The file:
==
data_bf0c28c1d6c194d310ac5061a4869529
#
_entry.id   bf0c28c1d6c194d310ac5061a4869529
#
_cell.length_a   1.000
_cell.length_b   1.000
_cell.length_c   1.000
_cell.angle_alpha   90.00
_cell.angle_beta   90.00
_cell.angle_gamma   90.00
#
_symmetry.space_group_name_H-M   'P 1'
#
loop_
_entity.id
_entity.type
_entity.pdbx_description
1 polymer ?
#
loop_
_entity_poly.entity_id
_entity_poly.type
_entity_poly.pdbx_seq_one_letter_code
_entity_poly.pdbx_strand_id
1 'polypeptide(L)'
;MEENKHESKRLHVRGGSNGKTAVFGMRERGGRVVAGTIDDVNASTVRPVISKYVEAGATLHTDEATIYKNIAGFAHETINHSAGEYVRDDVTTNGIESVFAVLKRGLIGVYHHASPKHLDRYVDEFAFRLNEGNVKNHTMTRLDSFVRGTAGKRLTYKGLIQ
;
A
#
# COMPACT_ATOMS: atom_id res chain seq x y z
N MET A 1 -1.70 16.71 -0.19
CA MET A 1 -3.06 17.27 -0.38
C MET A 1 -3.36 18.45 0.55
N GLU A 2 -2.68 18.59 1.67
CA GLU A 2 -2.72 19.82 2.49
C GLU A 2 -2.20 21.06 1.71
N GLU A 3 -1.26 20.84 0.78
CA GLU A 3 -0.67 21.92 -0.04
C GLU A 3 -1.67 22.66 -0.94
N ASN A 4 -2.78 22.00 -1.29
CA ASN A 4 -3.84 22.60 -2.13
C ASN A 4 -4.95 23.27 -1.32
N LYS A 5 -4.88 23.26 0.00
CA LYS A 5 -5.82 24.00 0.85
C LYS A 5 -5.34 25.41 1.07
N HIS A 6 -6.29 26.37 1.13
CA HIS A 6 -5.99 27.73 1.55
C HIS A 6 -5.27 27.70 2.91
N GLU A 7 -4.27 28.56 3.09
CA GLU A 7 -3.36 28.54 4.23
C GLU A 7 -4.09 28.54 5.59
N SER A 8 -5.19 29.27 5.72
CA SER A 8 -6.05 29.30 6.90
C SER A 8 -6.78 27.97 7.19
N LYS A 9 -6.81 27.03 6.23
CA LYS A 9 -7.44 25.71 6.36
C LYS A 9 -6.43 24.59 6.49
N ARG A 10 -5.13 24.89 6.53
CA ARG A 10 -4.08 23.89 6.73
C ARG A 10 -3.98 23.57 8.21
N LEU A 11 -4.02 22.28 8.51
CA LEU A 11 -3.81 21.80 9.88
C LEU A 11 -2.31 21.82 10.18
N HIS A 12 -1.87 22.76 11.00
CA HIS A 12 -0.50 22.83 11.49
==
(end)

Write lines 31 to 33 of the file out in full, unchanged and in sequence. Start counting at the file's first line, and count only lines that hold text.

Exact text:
N MET A 1 -1.70 16.71 -0.19
CA MET A 1 -3.06 17.27 -0.38
C MET A 1 -3.36 18.45 0.55